James Roeske: Yes, you are very correct. BRM is usually implemented later on in the lifecycle of a GRC roadmap by customers. As a result, fewer customers use BRM compared with ARA or EAM, which are usually the first applications needed by a customer. Plus, the functionality and ROI of the application has changed significantly over the years as well. Therefore, several customers made the decision not to use it several years ago based on past limitations. But the product can do a lot more now, and I always recommend customers reevaluate BRM as it could potentially solve audit and compliance issues, lessen documentation deficiencies, and provide some automation that could give additional ROI.
As for compatibility with other applications like Ariba, I’m unfortunately not able to comment on that since SAP has not shared that type of product roadmap information at this time. But I do agree with you that it would be very helpful if SAP covered all areas with a consistent BRM process.
Comment from Nicholas: Hello, James. Could you tell me the biggest differences between the 5.3 version and the 10.1 version of GRC?
James Roeske: The biggest differences between 5.3 and 10.1 BRM, from my perspective, are the following:
- Workflow engine: 10.1 now uses SAP workflow requiring BRF configuration, compared to the internal engine it had before in GRC 5.3
- Ability to have business roles: This is the biggest and most value-added change, in my opinion. Business roles allow you to build what I call “Cross System Composites,” which is basically a new way to bundle access together for your end users. This business role concept also allows ARA to run SoD against a business role, and ARM can now provision business roles, too. This can be a game changer for some companies.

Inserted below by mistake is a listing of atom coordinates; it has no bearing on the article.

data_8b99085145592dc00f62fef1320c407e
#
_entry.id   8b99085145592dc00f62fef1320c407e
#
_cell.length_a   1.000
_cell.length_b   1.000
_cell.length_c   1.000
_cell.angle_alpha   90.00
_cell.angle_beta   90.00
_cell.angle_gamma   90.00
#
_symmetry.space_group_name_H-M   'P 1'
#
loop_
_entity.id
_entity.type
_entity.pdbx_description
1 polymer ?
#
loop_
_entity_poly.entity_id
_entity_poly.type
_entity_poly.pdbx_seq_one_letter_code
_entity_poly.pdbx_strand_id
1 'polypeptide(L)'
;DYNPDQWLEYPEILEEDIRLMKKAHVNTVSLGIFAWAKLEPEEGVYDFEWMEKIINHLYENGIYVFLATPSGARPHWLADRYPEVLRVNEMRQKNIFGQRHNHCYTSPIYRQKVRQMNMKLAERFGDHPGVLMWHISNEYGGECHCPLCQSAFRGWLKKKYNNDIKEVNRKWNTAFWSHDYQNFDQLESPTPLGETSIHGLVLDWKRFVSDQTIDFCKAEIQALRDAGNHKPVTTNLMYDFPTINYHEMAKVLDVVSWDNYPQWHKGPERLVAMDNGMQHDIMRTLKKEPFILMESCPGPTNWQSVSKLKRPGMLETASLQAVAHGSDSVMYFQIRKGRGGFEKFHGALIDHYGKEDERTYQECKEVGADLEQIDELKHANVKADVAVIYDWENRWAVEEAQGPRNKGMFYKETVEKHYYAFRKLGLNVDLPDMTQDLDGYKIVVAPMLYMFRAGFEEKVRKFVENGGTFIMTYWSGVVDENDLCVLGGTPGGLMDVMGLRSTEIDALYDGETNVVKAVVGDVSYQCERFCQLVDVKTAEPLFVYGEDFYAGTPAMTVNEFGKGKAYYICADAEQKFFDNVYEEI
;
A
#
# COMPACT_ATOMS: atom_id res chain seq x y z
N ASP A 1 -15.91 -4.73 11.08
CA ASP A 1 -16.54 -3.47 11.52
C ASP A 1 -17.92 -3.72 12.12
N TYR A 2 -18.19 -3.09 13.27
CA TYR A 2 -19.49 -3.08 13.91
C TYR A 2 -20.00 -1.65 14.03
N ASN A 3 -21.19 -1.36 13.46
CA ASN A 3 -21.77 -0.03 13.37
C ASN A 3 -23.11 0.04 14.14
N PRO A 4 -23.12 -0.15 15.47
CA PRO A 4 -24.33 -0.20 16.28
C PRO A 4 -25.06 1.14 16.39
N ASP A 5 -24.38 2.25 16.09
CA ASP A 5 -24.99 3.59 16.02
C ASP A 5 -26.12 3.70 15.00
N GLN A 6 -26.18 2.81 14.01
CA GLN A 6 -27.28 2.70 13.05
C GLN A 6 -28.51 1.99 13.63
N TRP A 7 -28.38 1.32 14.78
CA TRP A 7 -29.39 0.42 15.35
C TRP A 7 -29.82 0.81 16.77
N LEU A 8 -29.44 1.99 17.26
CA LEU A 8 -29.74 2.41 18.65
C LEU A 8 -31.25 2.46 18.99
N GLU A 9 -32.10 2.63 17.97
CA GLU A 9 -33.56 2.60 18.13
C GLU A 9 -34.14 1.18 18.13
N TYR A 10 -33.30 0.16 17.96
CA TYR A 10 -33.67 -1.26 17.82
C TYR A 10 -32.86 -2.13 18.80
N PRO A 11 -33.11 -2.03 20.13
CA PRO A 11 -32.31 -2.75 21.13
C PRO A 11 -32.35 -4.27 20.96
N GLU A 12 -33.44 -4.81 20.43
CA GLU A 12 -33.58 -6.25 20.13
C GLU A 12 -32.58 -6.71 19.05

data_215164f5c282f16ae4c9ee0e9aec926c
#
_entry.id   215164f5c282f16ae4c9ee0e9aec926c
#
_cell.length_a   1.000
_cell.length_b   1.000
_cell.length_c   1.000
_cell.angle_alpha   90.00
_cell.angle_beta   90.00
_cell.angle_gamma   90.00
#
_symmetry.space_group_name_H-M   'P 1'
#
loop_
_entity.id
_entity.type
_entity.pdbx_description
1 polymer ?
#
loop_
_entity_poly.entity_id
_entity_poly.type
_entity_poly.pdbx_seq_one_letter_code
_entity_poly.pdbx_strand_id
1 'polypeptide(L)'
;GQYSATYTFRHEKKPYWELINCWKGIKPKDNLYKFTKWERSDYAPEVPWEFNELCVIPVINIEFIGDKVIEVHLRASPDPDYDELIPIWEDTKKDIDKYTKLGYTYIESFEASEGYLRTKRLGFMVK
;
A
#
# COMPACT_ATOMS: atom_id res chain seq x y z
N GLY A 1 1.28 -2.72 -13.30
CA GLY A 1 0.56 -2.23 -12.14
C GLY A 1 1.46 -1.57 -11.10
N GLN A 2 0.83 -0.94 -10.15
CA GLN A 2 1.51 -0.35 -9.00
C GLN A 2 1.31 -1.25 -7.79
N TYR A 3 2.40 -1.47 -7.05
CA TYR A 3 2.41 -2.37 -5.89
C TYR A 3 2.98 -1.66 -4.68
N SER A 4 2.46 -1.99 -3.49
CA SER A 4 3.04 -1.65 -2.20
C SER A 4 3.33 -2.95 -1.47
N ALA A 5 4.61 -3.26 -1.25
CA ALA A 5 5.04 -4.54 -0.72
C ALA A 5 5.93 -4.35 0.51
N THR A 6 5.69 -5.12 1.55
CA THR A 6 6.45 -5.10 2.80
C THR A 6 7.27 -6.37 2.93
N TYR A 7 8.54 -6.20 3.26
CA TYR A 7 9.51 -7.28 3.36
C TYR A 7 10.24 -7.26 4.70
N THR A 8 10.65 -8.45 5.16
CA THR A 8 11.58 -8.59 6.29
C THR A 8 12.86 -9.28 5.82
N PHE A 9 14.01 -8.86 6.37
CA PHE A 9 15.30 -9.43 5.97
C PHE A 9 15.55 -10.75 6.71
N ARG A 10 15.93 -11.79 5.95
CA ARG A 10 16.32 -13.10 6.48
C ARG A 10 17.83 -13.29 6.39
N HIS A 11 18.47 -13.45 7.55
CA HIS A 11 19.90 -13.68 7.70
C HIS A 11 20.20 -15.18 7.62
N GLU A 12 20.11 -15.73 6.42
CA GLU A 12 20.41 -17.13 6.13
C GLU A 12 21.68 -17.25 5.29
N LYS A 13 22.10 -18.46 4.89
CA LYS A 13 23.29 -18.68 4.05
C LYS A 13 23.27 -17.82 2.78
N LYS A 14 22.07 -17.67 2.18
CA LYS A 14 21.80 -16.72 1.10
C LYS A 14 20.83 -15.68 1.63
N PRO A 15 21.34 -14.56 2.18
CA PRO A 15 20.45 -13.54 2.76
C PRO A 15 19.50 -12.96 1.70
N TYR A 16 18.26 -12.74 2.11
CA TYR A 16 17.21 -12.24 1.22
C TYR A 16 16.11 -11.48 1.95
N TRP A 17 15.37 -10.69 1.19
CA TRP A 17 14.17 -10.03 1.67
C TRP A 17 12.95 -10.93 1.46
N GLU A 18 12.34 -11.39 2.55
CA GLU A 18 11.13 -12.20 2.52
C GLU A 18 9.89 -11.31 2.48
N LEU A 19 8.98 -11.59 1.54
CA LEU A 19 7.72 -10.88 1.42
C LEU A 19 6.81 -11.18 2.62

Comment from Mehul Shah: Hi, James. How are you doing? Good to meet you again!
James Roeske: Thanks for attending today! Hope to see you at the GRC 2016 conference in Las Vegas.
Comment from ThomasR: We are just starting a new SAP ERP ECC 6 EHP7 on HANA project. We will have a GRC 10.1 system. When is the best starting point to implement BRM? Blueprinting and configuration are just starting. Can we use it for development roles also?
James Roeske: As I mentioned before, most customers wait for the later part of their GRC roadmap to implement BRM. But that does not mean that is the right thing to do. There can be great benefits to having BRM working for you at the early stages of your project. This includes having clear and consistent documentation of your roles from the very start of your project if you had BRM running, plus the ability to build roles with consistently executed SoD analysis (if you also had ARA running at the beginning too).